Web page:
In what was likely a carefully planned assault, militants struck the Ain Amenas liquified natural gas field project being operated by BP, Norway’s Statoil, and Algeria’s state energy concern Sonatrach on Algeria’s eastern border with Libya due south of the triple border with Tunisia.Many believe that Belmokhtar was behind the audacious raid in Algeria’s Illizi Wilayat (province), bringing a flurry of attention to a character generally little known in Anglophone media circles.

There had been speculation last fall that Belmokhtar had been dismissed as commander of his men by AQIM’s overall Algeria-based emir, Abdekmalek Droukdel (a.k.a. Abu Musab Abdel Wadoud) which Droukdel reportedly later denied.

The biggest story suddenly surged from the war in Mali to one of the biggest terror attacks on Algerian soil in many years. Just like that, the news cycle had to catch up to speed on events to Mali’s north in the chaotic midst of learning about Mali itself. As with its captured diplomats in Gao, Algeria taking its characteristically hard line, claims it categorically will not negotiate-much less pay ransoms for-hostages, foreign or indigenous.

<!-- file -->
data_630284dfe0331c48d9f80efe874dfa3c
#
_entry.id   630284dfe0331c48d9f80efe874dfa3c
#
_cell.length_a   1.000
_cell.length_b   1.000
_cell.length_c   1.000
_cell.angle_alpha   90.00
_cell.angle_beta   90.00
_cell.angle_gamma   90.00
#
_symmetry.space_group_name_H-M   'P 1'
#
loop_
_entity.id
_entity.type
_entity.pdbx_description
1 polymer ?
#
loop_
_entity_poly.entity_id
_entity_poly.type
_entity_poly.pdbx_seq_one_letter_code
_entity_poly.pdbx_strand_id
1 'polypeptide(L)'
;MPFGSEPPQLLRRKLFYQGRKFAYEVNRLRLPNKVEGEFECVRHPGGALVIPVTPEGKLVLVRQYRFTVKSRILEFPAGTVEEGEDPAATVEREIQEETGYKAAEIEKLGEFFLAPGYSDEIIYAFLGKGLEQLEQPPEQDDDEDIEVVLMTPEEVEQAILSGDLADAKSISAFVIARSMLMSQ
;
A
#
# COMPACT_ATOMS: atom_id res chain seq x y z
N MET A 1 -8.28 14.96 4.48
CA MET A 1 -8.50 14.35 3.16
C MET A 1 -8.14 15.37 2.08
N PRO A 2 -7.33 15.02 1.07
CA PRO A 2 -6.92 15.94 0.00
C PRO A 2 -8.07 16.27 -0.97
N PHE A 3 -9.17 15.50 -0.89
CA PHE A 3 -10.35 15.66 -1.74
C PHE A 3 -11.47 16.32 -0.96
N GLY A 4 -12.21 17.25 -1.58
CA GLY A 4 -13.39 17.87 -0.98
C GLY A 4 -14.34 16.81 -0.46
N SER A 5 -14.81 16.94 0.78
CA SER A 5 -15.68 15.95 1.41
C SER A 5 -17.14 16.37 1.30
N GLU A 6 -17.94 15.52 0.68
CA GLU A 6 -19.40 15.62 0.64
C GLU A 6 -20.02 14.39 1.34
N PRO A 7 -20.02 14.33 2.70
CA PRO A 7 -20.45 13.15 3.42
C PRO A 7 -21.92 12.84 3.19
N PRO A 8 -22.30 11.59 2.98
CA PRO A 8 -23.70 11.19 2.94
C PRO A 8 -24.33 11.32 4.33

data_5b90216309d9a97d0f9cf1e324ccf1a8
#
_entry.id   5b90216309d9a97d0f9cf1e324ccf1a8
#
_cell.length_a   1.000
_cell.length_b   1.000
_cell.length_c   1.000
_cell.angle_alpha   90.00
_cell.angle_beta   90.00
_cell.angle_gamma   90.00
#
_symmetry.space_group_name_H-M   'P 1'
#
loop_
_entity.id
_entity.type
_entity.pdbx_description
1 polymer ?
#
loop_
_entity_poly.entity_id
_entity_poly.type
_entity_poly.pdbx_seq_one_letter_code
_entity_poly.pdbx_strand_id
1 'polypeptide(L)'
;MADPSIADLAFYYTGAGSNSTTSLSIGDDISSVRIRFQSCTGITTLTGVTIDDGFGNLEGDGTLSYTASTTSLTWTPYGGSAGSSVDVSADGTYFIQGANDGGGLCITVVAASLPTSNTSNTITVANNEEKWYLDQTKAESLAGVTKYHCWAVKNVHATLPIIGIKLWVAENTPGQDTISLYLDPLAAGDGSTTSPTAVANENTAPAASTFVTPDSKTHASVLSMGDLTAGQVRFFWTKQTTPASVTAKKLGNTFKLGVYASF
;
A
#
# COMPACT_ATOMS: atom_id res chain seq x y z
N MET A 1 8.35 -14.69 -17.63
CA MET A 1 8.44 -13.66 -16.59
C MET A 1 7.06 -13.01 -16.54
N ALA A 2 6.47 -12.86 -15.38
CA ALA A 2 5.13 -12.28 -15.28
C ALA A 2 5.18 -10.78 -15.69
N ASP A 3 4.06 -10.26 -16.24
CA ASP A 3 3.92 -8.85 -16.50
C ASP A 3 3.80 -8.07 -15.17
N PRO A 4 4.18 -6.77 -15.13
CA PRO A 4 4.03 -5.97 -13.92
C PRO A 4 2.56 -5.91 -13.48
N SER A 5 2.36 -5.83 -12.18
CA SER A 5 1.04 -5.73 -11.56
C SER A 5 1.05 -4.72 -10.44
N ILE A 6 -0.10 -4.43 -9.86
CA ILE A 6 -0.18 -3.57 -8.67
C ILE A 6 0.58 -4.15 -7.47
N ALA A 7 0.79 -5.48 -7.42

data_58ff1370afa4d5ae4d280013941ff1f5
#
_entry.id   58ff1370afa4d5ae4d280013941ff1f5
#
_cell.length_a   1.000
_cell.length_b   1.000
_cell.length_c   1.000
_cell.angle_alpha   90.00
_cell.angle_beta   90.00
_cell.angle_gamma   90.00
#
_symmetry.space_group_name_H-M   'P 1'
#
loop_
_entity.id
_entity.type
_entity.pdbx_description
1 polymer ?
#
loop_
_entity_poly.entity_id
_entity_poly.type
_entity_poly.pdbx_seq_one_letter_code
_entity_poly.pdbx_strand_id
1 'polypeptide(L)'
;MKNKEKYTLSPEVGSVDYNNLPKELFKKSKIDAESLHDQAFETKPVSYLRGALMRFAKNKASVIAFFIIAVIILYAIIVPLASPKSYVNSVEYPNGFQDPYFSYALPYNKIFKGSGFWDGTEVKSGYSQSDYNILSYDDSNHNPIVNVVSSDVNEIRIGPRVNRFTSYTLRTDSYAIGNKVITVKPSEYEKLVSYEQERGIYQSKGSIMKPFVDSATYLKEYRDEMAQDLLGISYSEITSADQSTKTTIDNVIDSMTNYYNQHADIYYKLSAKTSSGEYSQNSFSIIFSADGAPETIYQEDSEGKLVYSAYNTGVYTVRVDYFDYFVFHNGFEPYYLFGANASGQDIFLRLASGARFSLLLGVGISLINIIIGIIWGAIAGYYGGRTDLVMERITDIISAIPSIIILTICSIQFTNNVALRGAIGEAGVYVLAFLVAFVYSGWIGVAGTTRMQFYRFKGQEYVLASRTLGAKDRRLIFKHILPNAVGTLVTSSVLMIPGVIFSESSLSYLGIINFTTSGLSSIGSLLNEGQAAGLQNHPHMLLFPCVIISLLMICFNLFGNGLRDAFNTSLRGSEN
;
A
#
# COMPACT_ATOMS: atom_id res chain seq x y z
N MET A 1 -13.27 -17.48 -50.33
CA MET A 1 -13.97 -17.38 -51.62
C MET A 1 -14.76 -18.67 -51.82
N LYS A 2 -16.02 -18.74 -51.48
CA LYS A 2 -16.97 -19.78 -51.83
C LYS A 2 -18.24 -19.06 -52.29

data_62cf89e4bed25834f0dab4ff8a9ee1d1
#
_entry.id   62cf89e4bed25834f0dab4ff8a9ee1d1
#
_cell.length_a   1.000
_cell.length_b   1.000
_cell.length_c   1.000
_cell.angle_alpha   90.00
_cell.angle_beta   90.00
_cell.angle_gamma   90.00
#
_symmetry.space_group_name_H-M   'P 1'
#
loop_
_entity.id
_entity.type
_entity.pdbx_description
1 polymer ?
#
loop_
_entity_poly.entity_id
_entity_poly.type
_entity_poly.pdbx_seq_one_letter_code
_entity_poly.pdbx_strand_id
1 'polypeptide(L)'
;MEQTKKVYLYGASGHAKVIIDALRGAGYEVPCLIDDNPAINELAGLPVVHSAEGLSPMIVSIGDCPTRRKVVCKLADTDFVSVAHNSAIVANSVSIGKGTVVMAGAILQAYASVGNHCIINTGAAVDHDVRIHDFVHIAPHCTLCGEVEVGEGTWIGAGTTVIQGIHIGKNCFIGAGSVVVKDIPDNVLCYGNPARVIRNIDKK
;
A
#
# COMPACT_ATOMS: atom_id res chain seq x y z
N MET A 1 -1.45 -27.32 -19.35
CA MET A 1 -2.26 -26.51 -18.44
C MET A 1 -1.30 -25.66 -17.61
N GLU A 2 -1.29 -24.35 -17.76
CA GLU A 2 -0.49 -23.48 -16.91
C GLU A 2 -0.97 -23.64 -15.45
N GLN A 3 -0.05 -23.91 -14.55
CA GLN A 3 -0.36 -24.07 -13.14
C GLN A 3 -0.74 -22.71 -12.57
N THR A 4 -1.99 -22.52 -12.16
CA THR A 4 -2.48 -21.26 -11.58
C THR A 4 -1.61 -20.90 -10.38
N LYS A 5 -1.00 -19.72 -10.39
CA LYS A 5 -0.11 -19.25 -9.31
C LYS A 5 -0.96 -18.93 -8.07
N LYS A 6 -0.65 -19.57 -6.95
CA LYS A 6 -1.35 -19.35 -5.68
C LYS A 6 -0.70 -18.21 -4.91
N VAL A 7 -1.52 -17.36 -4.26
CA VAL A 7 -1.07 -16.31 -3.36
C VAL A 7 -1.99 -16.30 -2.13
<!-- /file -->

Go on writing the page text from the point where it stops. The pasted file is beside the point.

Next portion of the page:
Walking along Sévaré blistering hot main drag in June. ©2012 Derek Henry Flood

Walking along Sévaré’s blistering hot main drag in June. As a desert-modified pick-up truck of Malian troops whizzed by, my cautious fixer urged me not to attempt to photograph them for our own good, much to my disappointment. ©2012 Derek Henry Flood